NCTA Fights L.A. Program-Access Bid

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Federal law blocks Los Angeles and other cities from passing laws that invade
cable's right to sign exclusive programming contracts, the National Cable &
Telecommunications Association said Tuesday.

Los Angeles, evidently spurred on by Verizon Communications, is weighing a
law that would bar cable companies from signing any exclusive programming deals,
but the NCTA said such a local law would conflict with federal law and be
pre-empted.

In a letter to Los Angeles Mayor James K. Hahn, the NCTA's top lawyer, Daniel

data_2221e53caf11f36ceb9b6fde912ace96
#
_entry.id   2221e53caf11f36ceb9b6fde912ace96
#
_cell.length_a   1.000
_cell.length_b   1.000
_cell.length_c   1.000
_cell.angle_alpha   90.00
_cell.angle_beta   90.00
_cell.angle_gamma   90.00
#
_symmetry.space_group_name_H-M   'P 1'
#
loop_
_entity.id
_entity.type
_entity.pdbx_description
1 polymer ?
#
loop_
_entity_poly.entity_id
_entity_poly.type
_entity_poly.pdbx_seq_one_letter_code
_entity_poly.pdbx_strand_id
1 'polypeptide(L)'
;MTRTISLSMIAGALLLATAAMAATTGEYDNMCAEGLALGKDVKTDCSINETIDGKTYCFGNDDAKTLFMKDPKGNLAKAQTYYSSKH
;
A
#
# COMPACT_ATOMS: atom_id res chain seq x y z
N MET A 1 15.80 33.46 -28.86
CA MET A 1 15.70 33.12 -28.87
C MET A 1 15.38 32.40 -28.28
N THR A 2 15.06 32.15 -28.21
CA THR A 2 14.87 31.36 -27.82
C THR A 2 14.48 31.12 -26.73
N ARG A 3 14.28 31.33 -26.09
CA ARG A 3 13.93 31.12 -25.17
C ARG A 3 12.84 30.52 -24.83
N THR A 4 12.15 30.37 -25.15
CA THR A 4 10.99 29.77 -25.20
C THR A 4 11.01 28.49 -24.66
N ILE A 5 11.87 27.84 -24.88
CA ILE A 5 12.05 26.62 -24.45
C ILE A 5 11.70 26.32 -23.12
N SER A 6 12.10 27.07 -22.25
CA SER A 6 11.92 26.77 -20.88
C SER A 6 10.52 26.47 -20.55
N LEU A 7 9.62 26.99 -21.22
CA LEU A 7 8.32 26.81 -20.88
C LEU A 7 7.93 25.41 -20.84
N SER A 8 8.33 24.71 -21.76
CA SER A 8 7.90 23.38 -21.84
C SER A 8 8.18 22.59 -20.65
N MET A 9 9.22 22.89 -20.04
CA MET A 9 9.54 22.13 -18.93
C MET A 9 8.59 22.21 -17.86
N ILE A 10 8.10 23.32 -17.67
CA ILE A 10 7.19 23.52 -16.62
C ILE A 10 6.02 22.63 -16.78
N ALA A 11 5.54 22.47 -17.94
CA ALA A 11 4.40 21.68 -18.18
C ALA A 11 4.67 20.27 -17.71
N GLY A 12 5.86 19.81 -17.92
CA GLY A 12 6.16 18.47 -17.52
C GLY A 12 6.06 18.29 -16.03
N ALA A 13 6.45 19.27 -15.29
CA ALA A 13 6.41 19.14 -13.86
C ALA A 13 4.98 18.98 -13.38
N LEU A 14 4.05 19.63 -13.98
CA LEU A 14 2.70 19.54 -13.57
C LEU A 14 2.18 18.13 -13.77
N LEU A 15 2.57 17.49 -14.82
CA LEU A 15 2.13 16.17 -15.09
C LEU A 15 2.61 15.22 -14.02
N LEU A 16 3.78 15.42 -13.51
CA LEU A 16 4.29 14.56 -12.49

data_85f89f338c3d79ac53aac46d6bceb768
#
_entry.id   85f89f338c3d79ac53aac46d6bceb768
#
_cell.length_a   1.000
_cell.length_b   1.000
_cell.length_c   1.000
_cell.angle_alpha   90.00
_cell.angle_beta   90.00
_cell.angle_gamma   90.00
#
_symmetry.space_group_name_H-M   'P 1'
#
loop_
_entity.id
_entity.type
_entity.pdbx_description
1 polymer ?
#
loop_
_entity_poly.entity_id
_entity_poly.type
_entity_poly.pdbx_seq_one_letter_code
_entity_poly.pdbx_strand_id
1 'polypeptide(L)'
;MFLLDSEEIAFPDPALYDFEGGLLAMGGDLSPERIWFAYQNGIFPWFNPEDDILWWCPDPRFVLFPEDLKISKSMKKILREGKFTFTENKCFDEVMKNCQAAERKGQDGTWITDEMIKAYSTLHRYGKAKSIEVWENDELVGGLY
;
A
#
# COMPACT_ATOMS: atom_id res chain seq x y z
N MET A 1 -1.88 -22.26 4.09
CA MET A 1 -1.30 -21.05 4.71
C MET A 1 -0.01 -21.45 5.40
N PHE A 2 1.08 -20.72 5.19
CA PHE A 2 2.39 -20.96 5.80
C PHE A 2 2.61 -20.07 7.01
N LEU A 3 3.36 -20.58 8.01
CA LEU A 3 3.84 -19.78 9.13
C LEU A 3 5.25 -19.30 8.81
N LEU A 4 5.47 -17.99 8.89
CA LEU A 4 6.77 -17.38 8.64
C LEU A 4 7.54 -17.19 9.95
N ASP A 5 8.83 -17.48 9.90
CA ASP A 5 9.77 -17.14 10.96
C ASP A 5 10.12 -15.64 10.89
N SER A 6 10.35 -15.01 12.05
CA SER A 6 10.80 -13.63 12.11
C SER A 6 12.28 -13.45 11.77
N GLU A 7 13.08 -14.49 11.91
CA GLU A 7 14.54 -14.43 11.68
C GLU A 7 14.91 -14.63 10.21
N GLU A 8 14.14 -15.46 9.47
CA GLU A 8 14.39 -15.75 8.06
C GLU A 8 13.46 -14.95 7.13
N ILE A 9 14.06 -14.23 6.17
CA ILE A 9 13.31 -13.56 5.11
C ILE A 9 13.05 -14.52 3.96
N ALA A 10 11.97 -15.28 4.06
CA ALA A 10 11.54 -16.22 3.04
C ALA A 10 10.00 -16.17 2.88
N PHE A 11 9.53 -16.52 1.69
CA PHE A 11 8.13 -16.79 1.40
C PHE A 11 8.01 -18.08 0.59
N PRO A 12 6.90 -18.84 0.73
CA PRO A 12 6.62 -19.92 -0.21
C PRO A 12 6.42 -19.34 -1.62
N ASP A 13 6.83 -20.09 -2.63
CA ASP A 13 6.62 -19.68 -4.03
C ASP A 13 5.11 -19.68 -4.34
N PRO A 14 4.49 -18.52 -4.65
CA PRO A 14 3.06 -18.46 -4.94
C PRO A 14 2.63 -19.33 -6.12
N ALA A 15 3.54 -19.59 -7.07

Brenner, said Congress did not assign local governments any role in regulating
carriage terms between cable operators and programmers.

"Congress expressly prohibited local governments from regulating in this
area," Brenner said.

Federal program-access laws -- which the Federal Communications Commission
extended last year for an additional five years -- generally bar cable
exclusivity with a satellite-delivered network that is at least 5 percent owned
by any cable operator. Brenner's letter was the NCTA's response to a Los Angeles
legal opinion that the city could lawfully create an exclusivity prohibition on
all cable-programming contracts.

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